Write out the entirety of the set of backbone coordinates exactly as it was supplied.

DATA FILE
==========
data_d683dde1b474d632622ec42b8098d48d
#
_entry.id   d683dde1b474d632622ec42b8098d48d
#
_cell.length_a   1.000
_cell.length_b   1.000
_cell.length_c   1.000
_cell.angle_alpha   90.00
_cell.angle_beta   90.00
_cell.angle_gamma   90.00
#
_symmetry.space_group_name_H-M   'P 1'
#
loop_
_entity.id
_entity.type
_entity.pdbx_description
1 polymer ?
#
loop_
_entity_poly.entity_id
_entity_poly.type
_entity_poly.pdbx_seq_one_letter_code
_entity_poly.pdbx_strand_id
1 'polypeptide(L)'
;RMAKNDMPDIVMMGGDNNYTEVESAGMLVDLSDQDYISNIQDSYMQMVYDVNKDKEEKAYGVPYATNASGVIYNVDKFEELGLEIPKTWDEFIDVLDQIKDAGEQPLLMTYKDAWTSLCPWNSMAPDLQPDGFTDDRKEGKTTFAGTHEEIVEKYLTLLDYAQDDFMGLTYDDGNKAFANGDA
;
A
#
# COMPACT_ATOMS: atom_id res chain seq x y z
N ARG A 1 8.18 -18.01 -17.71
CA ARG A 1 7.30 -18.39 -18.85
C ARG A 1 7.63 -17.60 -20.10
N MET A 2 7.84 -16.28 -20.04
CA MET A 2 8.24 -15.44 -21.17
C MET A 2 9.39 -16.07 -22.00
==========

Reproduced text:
data_d683dde1b474d632622ec42b8098d48d
#
_entry.id   d683dde1b474d632622ec42b8098d48d
#
_cell.length_a   1.000
_cell.length_b   1.000
_cell.length_c   1.000
_cell.angle_alpha   90.00
_cell.angle_beta   90.00
_cell.angle_gamma   90.00
#
_symmetry.space_group_name_H-M   'P 1'
#
loop_
_entity.id
_entity.type
_entity.pdbx_description
1 polymer ?
#
loop_
_entity_poly.entity_id
_entity_poly.type
_entity_poly.pdbx_seq_one_letter_code
_entity_poly.pdbx_strand_id
1 'polypeptide(L)'
;RMAKNDMPDIVMMGGDNNYTEVESAGMLVDLSDQDYISNIQDSYMQMVYDVNKDKEEKAYGVPYATNASGVIYNVDKFEELGLEIPKTWDEFIDVLDQIKDAGEQPLLMTYKDAWTSLCPWNSMAPDLQPDGFTDDRKEGKTTFAGTHEEIVEKYLTLLDYAQDDFMGLTYDDGNKAFANGDA
;
A
#
# COMPACT_ATOMS: atom_id res chain seq x y z
N ARG A 1 8.18 -18.01 -17.71
CA ARG A 1 7.30 -18.39 -18.85
C ARG A 1 7.63 -17.60 -20.10
N MET A 2 7.84 -16.28 -20.04
CA MET A 2 8.24 -15.44 -21.17
C MET A 2 9.39 -16.07 -22.00